Monday, March 13, President George W. Bush accused Iran of contributing to the unrest in Iraq, saying some of the homemade bombs that are wreaking havoc in the country came from Iraq’s meddlesome eastern neighbor. Quoting his national intelligence director John Negroponte, Bush said Iran has been responsible for at least some of the increasing lethality of attacks in Iraq.
“Coalition forces have seized IED and components that were clearly produced in Iran,” he said.
Bush quoted his intelligence director, but refrained from citing a file placed on his desk in recent days by another intelligence chief.
DEBKA-Net-Weekly‘s counter-terror and Iraqi sources report that the file contains a catalogue of Iran’s involvement in Iraq as penned by the Iraqi intelligence service director General Mohammed Abdullah Shahwani, who is a highly thought-of Shiite cloak and dagger whiz. The harder he works, the more exasperated he gets when he sees his efforts to prop up central government in Iraq set aside.
Knowledgeable American and Iraqi security officials in Baghdad rate the Shahwani file as the most powerful anti-Iran IED. But prime minister Ibrahim Jaafari has shelved it, which makes it hard for Americans in Iraq to officially refer to its content, although they know it to be highly explosive.
Nevertheless, some of its key disclosures have reached DEBKA-Net-Weekly.
In one, Shahwani reveals an influx of thousands of guerrilla and urban combat fighters from Iran in the second half of February and the first half of March. They have all been trained for suicide attacks on American forces and targets around the country, to be launched on a prearranged signal from their superiors in Iran.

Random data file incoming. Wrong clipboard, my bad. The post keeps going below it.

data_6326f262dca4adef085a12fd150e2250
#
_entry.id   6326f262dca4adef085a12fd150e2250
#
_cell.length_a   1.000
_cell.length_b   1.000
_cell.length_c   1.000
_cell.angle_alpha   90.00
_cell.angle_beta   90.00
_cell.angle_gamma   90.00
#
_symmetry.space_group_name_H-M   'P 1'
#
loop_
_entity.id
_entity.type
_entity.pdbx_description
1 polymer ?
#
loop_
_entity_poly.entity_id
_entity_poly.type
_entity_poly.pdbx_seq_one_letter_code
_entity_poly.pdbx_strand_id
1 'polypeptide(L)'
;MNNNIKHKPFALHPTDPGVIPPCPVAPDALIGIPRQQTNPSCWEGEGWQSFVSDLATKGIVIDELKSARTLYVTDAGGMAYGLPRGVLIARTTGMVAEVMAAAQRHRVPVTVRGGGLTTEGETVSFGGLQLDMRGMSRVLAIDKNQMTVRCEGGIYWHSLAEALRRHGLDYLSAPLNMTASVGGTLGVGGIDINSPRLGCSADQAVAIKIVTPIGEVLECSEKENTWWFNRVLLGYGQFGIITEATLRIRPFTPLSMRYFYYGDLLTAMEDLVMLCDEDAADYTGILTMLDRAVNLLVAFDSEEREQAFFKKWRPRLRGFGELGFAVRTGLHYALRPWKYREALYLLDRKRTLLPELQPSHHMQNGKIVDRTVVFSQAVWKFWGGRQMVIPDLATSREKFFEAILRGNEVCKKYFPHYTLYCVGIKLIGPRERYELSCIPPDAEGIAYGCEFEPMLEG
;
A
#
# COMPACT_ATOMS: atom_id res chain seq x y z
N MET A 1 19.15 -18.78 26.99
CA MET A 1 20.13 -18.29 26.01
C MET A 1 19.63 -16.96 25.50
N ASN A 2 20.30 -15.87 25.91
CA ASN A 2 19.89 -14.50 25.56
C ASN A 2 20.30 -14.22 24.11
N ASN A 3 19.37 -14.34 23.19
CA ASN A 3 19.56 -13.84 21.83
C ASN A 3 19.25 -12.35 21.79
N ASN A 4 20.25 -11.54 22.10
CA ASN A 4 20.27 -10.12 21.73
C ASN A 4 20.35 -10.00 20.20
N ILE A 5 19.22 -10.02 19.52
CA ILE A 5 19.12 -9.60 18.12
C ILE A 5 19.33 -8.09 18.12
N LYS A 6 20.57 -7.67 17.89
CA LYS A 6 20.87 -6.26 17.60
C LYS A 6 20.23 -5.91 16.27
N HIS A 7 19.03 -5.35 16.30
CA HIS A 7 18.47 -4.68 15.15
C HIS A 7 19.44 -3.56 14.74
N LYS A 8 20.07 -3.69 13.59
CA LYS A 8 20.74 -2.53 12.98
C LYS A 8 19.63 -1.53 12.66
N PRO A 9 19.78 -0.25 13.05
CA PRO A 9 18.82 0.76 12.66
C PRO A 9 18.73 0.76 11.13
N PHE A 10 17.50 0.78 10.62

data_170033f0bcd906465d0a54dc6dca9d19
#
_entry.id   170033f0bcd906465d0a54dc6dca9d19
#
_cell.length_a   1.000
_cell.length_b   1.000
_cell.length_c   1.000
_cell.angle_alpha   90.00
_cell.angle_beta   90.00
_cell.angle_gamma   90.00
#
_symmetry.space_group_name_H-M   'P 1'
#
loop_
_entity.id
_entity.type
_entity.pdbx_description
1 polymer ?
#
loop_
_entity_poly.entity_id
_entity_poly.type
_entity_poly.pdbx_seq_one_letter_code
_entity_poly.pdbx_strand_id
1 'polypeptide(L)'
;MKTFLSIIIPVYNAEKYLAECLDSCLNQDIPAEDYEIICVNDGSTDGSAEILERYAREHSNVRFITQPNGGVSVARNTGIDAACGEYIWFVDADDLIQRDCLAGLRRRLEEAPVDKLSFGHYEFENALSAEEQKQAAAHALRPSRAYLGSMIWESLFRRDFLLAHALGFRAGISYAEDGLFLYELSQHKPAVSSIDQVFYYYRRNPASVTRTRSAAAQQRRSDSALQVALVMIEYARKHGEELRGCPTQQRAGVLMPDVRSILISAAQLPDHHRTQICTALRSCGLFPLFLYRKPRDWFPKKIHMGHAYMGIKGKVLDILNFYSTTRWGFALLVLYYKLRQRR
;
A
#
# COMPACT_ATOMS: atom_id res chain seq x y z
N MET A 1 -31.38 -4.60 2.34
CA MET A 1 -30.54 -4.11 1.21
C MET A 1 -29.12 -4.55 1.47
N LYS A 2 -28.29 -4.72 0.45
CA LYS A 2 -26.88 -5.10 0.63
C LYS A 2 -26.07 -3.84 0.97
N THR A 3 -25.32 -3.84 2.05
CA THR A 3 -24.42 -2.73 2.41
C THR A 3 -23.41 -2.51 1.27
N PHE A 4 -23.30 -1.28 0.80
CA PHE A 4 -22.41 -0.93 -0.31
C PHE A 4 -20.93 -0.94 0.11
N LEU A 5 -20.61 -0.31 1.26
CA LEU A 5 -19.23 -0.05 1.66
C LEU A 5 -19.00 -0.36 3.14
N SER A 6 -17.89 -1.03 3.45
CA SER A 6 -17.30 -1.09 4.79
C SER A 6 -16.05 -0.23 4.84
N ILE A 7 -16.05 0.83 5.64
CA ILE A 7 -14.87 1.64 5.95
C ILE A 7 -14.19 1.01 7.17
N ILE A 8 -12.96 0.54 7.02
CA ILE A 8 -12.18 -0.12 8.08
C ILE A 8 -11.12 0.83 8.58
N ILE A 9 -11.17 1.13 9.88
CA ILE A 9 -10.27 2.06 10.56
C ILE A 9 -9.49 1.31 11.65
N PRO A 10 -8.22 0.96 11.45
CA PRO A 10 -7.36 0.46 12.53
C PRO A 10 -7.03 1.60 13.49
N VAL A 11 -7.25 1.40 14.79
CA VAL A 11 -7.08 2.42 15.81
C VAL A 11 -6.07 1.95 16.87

The commander of this force, according to the report, is a Revolutionary Guards general called Ismail Dekaiki, who served as head of the Badr Force when it was first recruited and trained in Iranian exile in the late nineties.
General Dekaiki has divided Iraq into six operational sectors, each headed by an Iranian colonel.
The invaders cross the divided Shatt al Arb waterway from west to east, are collected on the Iraqi side by local guides provided by the Iraqi Hizballah, who lead them across the 150 square miles of marshes from al Qurnah in southern Iraq to Basra and on to Ali Gharbi north of al Amara. The new intake is received at a base built for them in the Shiite town of al Kut on the southern bank of the Tigris.
Iranian death squads systematically liquidate Iraqi intelligence officers
The Iranians also smuggle weapons, explosives and IEDs into Iraq by the same route.
At al Kut, the suicide guerillas are received by officers of the Iraqi Badr Organization, which prime minister Ibrahim Jaafari and other Shiite members of his government swear is absolutely loyal to Iraq and national unity; no Badr officers maintain any links with Iranian intelligence, they insist.
The Shahwani file traces the incoming suicide guerrillas to their final destinations, distributed by Badr Force officers among the six sectors to which they have been assigned. Each group is received by the Iranian intelligence officers in charge of the sector. These officers are drawn from Iran’s Talaath secret service, whose senior commander is General Qassim Suleimani, head of the Al Quds Army of the Revolutionary Guards, which runs Iran’s Middle East and Persian Gulf terrorist networks.
The Iraqi file lists by name the 27 Iranian diplomats serving at the embassy in Baghdad as a front for their duties as super-controllers of Iranian clandestine activities in the six sectors of Iraq. They also act as connecting links between those sectors and the underground networks of Iranian suicide terrorists.
So far, General Shahwani reports, those networks have not been called into suicide action against Americans. They have been pressed into service in the interim as death squads for liquidating Iraqi general intelligence officers and agents.